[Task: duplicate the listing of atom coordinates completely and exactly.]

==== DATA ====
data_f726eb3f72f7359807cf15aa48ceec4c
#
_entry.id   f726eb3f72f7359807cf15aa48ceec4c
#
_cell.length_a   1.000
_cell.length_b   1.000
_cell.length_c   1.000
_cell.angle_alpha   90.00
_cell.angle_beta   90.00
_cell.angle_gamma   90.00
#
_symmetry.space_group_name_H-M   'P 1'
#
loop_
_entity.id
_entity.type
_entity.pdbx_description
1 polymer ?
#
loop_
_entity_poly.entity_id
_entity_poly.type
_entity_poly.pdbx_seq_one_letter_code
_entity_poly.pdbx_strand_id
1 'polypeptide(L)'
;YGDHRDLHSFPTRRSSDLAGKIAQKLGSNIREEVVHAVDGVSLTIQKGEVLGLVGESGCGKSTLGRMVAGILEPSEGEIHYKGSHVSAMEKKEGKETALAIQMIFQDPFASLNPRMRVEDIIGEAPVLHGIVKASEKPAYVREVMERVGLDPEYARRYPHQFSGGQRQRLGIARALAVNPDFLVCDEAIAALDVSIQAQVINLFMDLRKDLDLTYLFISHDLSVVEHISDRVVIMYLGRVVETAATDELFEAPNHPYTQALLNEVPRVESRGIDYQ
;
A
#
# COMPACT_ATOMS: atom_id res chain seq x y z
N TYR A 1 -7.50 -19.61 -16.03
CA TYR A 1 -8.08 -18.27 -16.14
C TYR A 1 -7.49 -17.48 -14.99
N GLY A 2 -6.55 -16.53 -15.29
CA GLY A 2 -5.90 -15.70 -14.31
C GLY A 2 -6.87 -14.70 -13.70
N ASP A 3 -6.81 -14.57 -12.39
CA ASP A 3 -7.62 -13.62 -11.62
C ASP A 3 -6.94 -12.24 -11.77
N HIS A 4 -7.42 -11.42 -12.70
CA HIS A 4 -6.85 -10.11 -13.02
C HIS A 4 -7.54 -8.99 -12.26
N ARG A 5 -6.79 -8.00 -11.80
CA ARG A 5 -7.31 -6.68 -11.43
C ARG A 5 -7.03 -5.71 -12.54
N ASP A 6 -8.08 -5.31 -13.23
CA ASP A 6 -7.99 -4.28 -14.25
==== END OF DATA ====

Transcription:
data_f726eb3f72f7359807cf15aa48ceec4c
#
_entry.id   f726eb3f72f7359807cf15aa48ceec4c
#
_cell.length_a   1.000
_cell.length_b   1.000
_cell.length_c   1.000
_cell.angle_alpha   90.00
_cell.angle_beta   90.00
_cell.angle_gamma   90.00
#
_symmetry.space_group_name_H-M   'P 1'
#
loop_
_entity.id
_entity.type
_entity.pdbx_description
1 polymer ?
#
loop_
_entity_poly.entity_id
_entity_poly.type
_entity_poly.pdbx_seq_one_letter_code
_entity_poly.pdbx_strand_id
1 'polypeptide(L)'
;YGDHRDLHSFPTRRSSDLAGKIAQKLGSNIREEVVHAVDGVSLTIQKGEVLGLVGESGCGKSTLGRMVAGILEPSEGEIHYKGSHVSAMEKKEGKETALAIQMIFQDPFASLNPRMRVEDIIGEAPVLHGIVKASEKPAYVREVMERVGLDPEYARRYPHQFSGGQRQRLGIARALAVNPDFLVCDEAIAALDVSIQAQVINLFMDLRKDLDLTYLFISHDLSVVEHISDRVVIMYLGRVVETAATDELFEAPNHPYTQALLNEVPRVESRGIDYQ
;
A
#
# COMPACT_ATOMS: atom_id res chain seq x y z
N TYR A 1 -7.50 -19.61 -16.03
CA TYR A 1 -8.08 -18.27 -16.14
C TYR A 1 -7.49 -17.48 -14.99
N GLY A 2 -6.55 -16.53 -15.29
CA GLY A 2 -5.90 -15.70 -14.31
C GLY A 2 -6.87 -14.70 -13.70
N ASP A 3 -6.81 -14.57 -12.39
CA ASP A 3 -7.62 -13.62 -11.62
C ASP A 3 -6.94 -12.24 -11.77
N HIS A 4 -7.42 -11.42 -12.70
CA HIS A 4 -6.85 -10.11 -13.02
C HIS A 4 -7.54 -8.99 -12.26
N ARG A 5 -6.79 -8.00 -11.80
CA ARG A 5 -7.31 -6.68 -11.43
C ARG A 5 -7.03 -5.71 -12.54
N ASP A 6 -8.08 -5.31 -13.23
CA ASP A 6 -7.99 -4.28 -14.25